FURTHER ESTATE AND GIFT TAX REFORM (2ND IN THE SERIES)
Dear Clients and Friends:
Since our alert last week concerning the For the 99.5% Act introduced by Senator Sanders (D-Vt) and Whitehouse (D-RI) that increases the estate, gift, and generation skipping taxes, Senator Chris Van Hollen (D-Md), joined by Senators Cory Booker (D-NJ), Sanders, Whitehouse, and Elizabeth Warren (D-Mass), have introduced the Sensible Taxation and Equity Promotion (STEP) Act which allegedly “addresses the stepped-up basis [at death] loophole” by taxing unrealized gains at death and when making gifts. As written, it would tax unrealized gains on gifts made after December 31, 2020 or testamentary transfers of assets on deaths after that date. It would further tax unrealized gains in trusts every 21 years. Gains on death could be paid over 15 years. Furthermore, gains inherent in “grantor trusts” would be taxed on the grantor’s death. It is important to keep in mind that these are proposed bills and that a lot may change during House and Senate negotiations, including procedural hurdles related to filibuster. There are also many exceptions and exclusions. Nevertheless, it is important to recognize that some of the provisions of this bill are retroactive to January 1, 2021. Furthermore, various provisions under the For the 99.5% Act are relevant to transactions after the date of enactment of the law, whereas the increase in the estate and gift tax themselves are not applicable until the calendar year after date of enactment.
It is also important to keep in mind that incoming Senate Finance Committee Chairman Ron Wyden (D-Or) is seeking a “mark- to- market” approach to marketable securities, whereby unrealized gains would be taxed each year. A deduction would be allowed for any loss. Today, gains and losses only occur when they are realized by a sale or exchange. Furthermore, for non-publicly traded property, a penalty would accrue and grow over time for as long as property were held, denying tax deferral on unrealized gains. There will be much debate concerning such a tax by economists, politicians, and academics before this type of proposed legislation becomes law, but one thing is for certain- our current government is out to tax wealth! Commentators believe that compromise will result in one of the following: (1) either no step-up in cost basis at death with heirs inheriting historic basis; a tax on gains as proposed by the STEP Act; or the mark-to-market approach advocated by Senator Wyden. It is possible though, that some form of combination of approaches is enacted.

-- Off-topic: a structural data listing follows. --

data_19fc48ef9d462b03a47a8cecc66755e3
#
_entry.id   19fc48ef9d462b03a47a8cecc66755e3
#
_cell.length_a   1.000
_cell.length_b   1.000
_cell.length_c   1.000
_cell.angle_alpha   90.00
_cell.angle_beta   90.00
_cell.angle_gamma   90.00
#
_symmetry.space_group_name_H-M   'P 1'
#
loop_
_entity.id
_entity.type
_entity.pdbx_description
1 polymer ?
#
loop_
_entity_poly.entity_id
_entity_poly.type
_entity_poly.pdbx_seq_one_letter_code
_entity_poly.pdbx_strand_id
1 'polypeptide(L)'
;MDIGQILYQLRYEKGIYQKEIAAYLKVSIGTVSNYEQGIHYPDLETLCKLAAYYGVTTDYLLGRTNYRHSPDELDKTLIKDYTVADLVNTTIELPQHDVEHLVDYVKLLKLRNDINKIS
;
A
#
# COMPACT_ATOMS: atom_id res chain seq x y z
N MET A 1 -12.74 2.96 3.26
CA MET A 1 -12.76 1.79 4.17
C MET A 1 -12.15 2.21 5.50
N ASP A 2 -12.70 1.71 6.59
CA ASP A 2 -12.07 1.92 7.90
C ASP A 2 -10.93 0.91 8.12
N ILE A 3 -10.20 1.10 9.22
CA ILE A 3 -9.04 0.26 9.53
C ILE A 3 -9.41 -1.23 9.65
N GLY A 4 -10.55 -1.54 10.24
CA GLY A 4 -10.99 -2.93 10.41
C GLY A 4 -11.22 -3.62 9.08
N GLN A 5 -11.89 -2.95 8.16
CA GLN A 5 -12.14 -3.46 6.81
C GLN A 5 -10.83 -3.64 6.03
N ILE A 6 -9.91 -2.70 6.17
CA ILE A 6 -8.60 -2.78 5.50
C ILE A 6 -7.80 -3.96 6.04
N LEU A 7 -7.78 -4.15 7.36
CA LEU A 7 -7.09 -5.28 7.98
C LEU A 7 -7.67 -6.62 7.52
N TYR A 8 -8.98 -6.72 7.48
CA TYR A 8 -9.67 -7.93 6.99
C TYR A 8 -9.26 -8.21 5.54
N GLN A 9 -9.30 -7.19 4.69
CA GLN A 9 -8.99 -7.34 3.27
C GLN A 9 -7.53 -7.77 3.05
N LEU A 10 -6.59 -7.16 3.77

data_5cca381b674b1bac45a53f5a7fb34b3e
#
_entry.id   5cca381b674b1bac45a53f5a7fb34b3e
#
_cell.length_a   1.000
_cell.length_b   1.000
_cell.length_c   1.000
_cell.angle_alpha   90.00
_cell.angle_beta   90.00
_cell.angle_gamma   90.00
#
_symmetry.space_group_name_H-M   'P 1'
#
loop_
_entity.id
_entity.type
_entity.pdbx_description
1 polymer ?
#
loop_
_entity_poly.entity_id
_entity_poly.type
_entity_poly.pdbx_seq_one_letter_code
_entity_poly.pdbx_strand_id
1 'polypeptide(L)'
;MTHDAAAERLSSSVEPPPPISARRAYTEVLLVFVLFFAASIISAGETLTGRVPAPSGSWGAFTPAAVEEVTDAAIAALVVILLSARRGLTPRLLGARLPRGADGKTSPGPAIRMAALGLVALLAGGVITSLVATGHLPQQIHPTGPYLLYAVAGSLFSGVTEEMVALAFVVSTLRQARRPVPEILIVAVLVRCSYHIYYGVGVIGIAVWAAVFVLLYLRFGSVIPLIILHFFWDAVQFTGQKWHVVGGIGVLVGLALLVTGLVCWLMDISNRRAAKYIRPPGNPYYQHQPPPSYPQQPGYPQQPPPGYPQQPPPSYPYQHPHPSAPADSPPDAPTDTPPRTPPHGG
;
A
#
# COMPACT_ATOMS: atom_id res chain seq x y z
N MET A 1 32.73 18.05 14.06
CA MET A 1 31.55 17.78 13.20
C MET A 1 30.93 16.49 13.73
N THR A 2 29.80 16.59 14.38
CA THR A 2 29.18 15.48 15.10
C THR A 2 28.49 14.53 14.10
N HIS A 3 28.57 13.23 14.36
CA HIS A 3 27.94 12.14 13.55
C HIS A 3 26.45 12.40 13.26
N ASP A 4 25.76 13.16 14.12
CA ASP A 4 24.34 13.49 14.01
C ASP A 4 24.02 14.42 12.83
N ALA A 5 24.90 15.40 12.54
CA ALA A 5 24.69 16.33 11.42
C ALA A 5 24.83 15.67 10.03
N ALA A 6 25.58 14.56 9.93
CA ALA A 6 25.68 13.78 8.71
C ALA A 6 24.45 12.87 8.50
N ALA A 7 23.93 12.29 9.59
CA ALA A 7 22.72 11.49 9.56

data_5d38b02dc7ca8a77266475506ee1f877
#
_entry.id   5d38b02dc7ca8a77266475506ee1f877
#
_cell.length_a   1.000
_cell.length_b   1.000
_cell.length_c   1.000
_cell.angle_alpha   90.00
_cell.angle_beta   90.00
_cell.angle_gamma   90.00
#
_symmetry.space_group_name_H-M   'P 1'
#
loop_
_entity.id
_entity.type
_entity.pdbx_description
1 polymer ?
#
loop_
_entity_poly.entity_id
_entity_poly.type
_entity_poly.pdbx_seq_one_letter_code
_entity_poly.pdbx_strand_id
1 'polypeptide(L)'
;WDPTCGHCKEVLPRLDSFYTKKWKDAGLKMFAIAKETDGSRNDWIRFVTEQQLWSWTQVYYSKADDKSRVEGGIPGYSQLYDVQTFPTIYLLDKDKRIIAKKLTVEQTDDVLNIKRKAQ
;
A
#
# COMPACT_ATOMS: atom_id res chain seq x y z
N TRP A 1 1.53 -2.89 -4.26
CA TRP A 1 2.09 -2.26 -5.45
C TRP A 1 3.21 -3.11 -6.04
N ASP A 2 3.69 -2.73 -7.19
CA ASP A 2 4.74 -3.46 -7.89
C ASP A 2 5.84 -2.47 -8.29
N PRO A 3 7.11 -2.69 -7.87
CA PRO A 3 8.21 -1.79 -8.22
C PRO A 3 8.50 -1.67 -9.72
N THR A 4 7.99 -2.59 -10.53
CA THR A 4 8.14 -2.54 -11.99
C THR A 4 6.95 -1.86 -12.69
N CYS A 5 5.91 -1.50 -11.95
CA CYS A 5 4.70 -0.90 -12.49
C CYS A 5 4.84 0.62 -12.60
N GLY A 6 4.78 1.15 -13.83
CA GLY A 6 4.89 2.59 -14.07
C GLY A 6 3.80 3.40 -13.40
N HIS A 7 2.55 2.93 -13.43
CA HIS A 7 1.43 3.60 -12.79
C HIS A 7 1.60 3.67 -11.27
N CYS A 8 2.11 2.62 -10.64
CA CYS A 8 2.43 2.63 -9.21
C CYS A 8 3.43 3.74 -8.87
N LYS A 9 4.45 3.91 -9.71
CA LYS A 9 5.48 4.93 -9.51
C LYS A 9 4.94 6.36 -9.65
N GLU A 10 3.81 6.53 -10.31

As a reminder, with certain exceptions, provisions under the For the 99.5% Act are intended to apply in calendar years beginning after the date of the enactment of this Act. So, if passed in 2021, it would become applicable to transfers by gift and by death occurring in 2022. The Act, among other provisions, provides for:
• A reduction of the estate tax exemption from its current $11.7 level to $3.5 million. This amount is indexed for inflation
• A reduction of the gift tax exemption from $11.7 to $1 million, while reducing the annual per person exclusion from $15,000 to $10,000 and $20,000 in total to everyone per year. These amounts are not indexed for inflation.
• A reduction and limitations on the use of generation skipping exempt trusts by reducing the duration of exempt status and the amount of exemption to conform with reduced estate and gift tax exemptions.
• Increased estate and gift tax rates to 45% on amounts over $3.5 million; 50% on amounts over $10 million; 55% over $50 million; and 65% on amounts over $1 billion.
• Elimination of, or restrictions on, a host of other common estate planning tools, trusts, and methods of valuation.
Simultaneously, the Biden Administration has called to increase audits. IRS Commissioner Rettig informed a congressional panel that increasing audits and IRS personnel could generate an additional $175 billion in tax revenues. The agency has lost 15,000 enforcement personnel since 2010.
It is imperative to take action to preserve exemptions and planning opportunities, and in doing so, to recognize that some of the proposals have retroactive effective dates; others are as of date of enactment; and others commence during the calendar year following enactment. There is no certainty, so building in flexibility becomes essential. Use of gift tax exemptions now should be considered; considering making taxable gifts now and paying tax on estates that are not otherwise taxable; and capturing valuation discounts and low interest rates through transactions pre-dating effective dates should all be considered.
If you have any questions concerning the application of this proposed legislation on your circumstances, please feel free to contact us.
Joseph C. Kempe